30 October 2016
Shut up, Trump! (It's for your own good)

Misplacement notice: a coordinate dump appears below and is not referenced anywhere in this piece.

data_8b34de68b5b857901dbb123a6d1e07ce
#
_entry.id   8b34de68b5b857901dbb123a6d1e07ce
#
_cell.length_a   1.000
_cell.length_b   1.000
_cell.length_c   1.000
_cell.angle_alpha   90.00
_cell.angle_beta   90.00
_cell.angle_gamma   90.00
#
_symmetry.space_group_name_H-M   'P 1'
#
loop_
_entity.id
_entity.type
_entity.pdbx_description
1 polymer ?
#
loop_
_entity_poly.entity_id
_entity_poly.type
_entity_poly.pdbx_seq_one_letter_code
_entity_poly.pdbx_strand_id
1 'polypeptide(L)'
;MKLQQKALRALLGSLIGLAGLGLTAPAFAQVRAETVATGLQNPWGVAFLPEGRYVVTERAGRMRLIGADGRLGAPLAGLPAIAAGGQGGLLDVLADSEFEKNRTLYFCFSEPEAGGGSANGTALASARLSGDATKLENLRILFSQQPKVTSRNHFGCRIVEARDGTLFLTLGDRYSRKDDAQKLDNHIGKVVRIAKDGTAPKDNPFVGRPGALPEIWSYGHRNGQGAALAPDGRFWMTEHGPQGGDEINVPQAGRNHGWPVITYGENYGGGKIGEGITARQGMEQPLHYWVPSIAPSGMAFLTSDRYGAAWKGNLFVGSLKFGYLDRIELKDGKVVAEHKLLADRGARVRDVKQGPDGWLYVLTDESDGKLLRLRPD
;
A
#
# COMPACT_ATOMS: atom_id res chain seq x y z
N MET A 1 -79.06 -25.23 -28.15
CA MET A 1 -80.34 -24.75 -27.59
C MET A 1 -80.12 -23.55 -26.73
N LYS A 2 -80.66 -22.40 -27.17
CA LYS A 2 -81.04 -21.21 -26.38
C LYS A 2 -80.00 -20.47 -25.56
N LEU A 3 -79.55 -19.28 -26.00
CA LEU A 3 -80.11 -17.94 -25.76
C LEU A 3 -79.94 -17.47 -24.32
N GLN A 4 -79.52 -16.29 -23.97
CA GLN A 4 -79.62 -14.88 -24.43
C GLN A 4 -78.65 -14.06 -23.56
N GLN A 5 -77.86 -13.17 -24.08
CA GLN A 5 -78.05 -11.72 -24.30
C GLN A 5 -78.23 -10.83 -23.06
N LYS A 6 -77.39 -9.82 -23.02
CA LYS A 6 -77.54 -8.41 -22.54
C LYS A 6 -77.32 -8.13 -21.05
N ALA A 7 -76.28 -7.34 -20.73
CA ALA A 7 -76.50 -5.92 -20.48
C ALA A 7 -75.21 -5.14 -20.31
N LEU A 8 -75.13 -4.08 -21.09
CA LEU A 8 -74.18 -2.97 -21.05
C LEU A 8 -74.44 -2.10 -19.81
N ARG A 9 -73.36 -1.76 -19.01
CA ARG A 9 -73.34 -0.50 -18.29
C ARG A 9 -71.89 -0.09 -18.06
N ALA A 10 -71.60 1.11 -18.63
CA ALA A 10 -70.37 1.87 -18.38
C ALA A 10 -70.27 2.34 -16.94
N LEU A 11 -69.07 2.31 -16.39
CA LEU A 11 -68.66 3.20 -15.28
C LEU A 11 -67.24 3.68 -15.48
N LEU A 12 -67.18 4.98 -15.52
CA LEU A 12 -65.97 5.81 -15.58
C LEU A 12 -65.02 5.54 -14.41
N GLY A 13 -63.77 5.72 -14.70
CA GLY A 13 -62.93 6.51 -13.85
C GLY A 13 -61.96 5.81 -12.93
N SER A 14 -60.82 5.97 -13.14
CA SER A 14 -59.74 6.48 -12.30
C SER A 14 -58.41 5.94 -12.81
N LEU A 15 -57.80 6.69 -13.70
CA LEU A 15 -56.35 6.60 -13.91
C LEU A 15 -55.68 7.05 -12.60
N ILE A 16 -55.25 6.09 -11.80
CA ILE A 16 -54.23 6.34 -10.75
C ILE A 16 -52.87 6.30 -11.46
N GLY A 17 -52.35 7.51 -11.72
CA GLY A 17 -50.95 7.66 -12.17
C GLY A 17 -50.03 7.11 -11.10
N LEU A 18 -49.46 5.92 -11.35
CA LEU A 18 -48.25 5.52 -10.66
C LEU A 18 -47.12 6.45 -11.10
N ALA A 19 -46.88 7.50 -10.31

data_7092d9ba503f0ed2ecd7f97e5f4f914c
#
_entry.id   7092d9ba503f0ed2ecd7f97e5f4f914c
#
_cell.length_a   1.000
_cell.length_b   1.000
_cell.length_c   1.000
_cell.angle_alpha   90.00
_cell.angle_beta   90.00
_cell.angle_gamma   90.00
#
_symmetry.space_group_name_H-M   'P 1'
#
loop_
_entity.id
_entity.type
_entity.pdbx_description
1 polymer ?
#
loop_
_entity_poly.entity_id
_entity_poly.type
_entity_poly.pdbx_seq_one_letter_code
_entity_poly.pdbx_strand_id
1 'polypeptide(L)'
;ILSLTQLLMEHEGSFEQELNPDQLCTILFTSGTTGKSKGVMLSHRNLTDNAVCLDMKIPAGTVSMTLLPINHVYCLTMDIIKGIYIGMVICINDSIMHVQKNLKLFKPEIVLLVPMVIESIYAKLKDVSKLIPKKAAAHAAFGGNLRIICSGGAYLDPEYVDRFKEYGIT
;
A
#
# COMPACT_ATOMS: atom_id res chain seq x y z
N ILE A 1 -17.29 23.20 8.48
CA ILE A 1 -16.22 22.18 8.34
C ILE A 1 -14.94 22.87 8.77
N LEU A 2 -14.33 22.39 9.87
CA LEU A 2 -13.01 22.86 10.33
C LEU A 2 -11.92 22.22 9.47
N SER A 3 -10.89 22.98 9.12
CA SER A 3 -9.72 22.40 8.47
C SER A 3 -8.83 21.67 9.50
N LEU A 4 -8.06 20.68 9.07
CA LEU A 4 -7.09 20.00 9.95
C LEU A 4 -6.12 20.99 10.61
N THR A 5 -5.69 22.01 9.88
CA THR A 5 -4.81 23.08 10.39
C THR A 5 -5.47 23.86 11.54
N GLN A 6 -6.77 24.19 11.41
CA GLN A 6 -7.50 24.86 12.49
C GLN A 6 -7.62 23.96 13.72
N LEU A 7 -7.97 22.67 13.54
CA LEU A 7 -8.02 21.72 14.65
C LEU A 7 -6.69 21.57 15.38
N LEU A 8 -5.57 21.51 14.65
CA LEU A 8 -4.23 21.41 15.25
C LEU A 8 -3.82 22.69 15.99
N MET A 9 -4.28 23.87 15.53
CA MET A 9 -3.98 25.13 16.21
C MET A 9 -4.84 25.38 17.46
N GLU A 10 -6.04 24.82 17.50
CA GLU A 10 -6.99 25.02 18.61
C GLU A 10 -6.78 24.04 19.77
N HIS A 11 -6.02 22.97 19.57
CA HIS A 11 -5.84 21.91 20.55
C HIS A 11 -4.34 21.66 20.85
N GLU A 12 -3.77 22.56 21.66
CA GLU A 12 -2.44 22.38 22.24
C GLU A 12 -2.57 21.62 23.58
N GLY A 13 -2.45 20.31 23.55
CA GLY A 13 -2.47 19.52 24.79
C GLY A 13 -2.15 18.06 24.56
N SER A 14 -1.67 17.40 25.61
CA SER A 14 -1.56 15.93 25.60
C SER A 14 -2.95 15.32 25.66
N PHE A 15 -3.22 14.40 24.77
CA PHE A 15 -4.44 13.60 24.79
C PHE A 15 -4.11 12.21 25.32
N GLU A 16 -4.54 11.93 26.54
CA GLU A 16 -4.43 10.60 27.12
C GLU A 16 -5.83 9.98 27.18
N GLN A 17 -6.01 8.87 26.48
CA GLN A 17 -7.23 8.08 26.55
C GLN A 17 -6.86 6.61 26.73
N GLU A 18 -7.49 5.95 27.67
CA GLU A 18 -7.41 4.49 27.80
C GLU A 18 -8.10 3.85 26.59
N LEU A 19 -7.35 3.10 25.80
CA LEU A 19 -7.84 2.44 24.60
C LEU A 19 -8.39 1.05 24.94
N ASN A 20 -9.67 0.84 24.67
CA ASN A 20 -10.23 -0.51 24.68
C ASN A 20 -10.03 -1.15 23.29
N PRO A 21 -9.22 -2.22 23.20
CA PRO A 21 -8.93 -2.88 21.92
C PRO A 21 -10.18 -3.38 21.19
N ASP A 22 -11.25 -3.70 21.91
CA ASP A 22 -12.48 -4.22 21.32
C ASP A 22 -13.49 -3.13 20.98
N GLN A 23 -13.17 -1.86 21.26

My nonpartisan advice to Donald Trump is pretty simple. If you want the latest flare-up of the Clinton email scandal to be the thing the media talks about next week, don't give them anything else to talk about. If you must talk, stick to boringly upbeat policy speeches and "making America great again" in the vaguest possible terms. Otherwise, the chances are that you're going to say something that will get spun back at you, and the more you're tempted to pontificate on Clinton, the more backspin you're going to get. I say this because one of the indisputable ways in which much of the media has been unfair to Trump is in their coverage of his vows to prosecute Hillary Clinton. It's self-evident that he wants a fresh inquiry and, if necessary/possible, a proper prosecution for, as Trump might put it, whatever's going on. But his rhetoric has raised the specter of partisan immunity, which warns with a bloodcurdling shriek that Donald Trump, in classic authoritarian fashion, wants to put his political opponents in prison. The implication is that Trump wants to put Clinton in prison simply for opposing him. This is self-evidently dishonest, though I suppose it doesn't seem that way to the multitudes who really don't give a damn about the emails and therefore can't imagine any other reason why Trump would want Clinton in jail. To be honest, though, Hillary Clinton probably could shoot someone in the middle of the street this week and still get at least 40% of the vote, such is the fear and loathing of Trump in much of the country, just as Trump probably has been right all along, albeit in jest, about his ability to get away with such things. That's what the ethos of partisan immunity -- the assumption that any criminal investigation of a politician is motivated by partisanship, with the result that politicians get away with stuff lest we "criminalize politics" -- has brought us to. Trumpophobes can console themselves with the thought that Trump himself remains under investigation for the questionable practises of Trump University, while Trumpophiles can tell us why that shouldn't matter to anyone. Expect many reminders of Trump University this week, but even in that event Trump should restrain himself from responding, especially if his impulse is to threaten lawsuits. There's no guarantee that this passive strategy will get the results he might hope for -- neither he nor you should be surprised to hear new accusations of lewd conduct against him before Election Day -- but for the email scandal to have the effect he hopes for it has to be seen as a matter of what Clinton did, not what he wants to do to Clinton.